The technology in the cameras themselves is also becoming more sophisticated. A good example of this is 360 Vision Technology’s Predator – a dual IR and white light PTZ camera that offers up infrared illumination and ultra bright white for true colour at night. Mark Rees, business development director at 360 Vision Technology said: “It allows high quality images of faces, clothes, vehicles and other details to be accurately and clearly recorded, and the light can be used to follow intruders in the same way that a police searchlight does.”

Audio is also increasingly being incorporated into cameras and this allows operatives at a remote monitoring centre to issue intruders or trespassers with a verbal warning to disperse. Audio warnings have been proven to stop between 80-90 per cent of incidents going any further and also prevent the need for a manned response to be given in the first instance – allowing it to be deployed as and when the situation requires it.

Legal aid

The use of CCTV by has to comply with the Data Protection Act (DPA), regardless of the size of the system. It is important to thoroughly assess the appropriateness and reasons for using it and this, along with the person(s) or organisation(s) responsible for the system, needs to be documented and registered with the Office of the Data Protection Commissioner.

“Consideration of where equipment is situated is a key factor when setting up a CCTV surveillance system. Cameras should only cover the spaces where the equipment is meant to monitor and the user needs to consult with the owners of any domestic areas that might be covered or border the area monitored by the equipment,” advised Phil Doyle of Axis Communications.

Furthermore, the public needs to be aware that they are entering an area that is being monitored by CCTV surveillance equipment. Signs should be placed so that they are clearly visible and legible.

Command and control

Facility managers also need to consider the role of access control within the overall security network, as they often have the responsibility of assigning keys or electronic access including card swipe and biometrics. A major objective to the success of any video surveillance system is to seek ways in which it can interact with other security systems.

Tim Biddulph of Samsung Techwin Europe commented: “A major trend we are seeing at the moment is the linking of CCTV with access control systems. As well as providing visual verification of anyone attempting to gain access to restricted areas, there is also an opportunity to obtain valuable management information such as time and attendance records.”

Fit for purpose

When it comes to selecting an installer of a security system, it is important to make sure that they are suitably skilled.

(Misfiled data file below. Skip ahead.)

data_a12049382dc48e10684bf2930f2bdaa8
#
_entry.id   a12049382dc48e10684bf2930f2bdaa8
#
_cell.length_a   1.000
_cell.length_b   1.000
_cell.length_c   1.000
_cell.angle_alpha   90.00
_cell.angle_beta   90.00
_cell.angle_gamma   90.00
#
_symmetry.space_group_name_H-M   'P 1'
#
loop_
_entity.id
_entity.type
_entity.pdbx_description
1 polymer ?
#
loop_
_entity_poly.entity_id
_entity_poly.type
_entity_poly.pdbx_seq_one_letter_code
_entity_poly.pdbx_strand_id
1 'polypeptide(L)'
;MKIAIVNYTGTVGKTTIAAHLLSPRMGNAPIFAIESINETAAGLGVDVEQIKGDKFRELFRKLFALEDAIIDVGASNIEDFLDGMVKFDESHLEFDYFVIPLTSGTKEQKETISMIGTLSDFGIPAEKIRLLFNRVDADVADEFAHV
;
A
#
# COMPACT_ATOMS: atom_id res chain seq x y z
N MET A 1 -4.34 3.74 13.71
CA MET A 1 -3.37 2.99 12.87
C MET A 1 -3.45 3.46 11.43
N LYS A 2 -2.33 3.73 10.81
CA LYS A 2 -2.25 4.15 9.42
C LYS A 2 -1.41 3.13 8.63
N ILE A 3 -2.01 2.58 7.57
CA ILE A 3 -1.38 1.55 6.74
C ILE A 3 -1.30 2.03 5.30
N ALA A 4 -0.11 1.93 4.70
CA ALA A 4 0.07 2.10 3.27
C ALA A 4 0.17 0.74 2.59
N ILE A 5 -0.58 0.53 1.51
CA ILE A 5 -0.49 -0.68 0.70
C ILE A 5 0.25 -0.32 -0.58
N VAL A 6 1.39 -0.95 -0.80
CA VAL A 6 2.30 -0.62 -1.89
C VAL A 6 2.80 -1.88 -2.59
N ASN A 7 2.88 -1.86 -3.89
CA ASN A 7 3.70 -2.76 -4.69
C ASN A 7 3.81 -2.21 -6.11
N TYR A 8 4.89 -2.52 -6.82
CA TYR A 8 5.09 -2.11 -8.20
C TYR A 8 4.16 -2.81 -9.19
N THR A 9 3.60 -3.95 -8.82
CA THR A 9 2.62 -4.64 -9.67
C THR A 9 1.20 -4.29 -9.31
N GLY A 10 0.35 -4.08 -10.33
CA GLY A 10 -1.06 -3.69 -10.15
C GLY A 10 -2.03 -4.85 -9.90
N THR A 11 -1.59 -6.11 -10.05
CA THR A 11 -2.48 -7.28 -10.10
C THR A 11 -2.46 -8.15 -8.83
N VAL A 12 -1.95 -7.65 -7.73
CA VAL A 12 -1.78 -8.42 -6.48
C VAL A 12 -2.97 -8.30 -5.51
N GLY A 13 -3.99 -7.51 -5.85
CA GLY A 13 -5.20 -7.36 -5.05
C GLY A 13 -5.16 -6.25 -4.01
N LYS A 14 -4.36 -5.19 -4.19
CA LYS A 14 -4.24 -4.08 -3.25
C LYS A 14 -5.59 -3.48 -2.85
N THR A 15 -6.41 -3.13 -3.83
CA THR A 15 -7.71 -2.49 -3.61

Mike Lewis of Mobotix advised: “Each IP CCTV vendor will offer different levels of accreditation for individual partners to assure they have a sufficient level of skill to specify, install and maintain security systems. The British Security Industry Association (BSIA) requires that all its member companies must be registered to ISO 9001:2000 with a UKAS accredited certification body.”

Case studies and reference customers are a good method of finding a suitable installer and should always be requested and followed up.

Fitting the bill

There is no ‘one size fits all’ when it comes to security provision and each solution should be as unique as the organisation itself. This will usually mean that manned guarding works in conjunction with technology and businesses that fully understand the risks that relate to their operations should be utilising a fully integrated solution to deliver strategic and operational objectives.

Rob Shepherd is a freelance journalist and regular contributor to PFM who has written about the building services sector for over 12 years.


Number crunching

How many CCTV cameras are there in the UK?

Up until recently it was thought that there were 4.2 million of them following research undertaken by Michael McCahill and Clive Norris in a paper published in 2002. However, it transpired that this was based on a 1.5km road in a busy shopping district and extrapolated out for the entire UK.

Subsequent research carried out by the deputy chief constable of Cheshire, Graeme Gerrard, and published in 2011, put the figure at 1.85 million – less than half of the original estimate.

His team mapped all of the CCTV cameras in public and private ownership in the county as part of an initiative to help investigating officers locate CCTV evidence more effectively. Adjusting for land use patterns and population, it was estimated that there are 1.7 million privately owned CCTV cameras in the UK. To this number was added 33,433 for the number of cameras operated by local authorities and 115,000 as an estimate of the number of cameras on public transit throughout the UK. By combining the three figures, Gerrard arrived at 1.85 million.


Think ahead

There are a number of important questions to consider before specifying and installing an IP based CCTV system:

• What is the bandwidth capacity of your existing network and will your network manager allow the surveillance system to share the available bandwidth?

• What type of images are required? Does the application dictate the need for high definition or megapixel camera technology?

• How scalable does the system need to be? Will it need to expand in the future, not just in terms of the number of cameras deployed but also in the number of people who may require access to live or recorded images?

• Do you need every second of video from all the cameras to be recorded 24/7 and how long will you want to store recorded video for?

• Will the surveillance system be used for purposes other than security – such as health and safety compliance or management information, footfall management and parking control?

• Is there a requirement for integrating the CCTV system with other applications such as access control or a building management system (BMS)?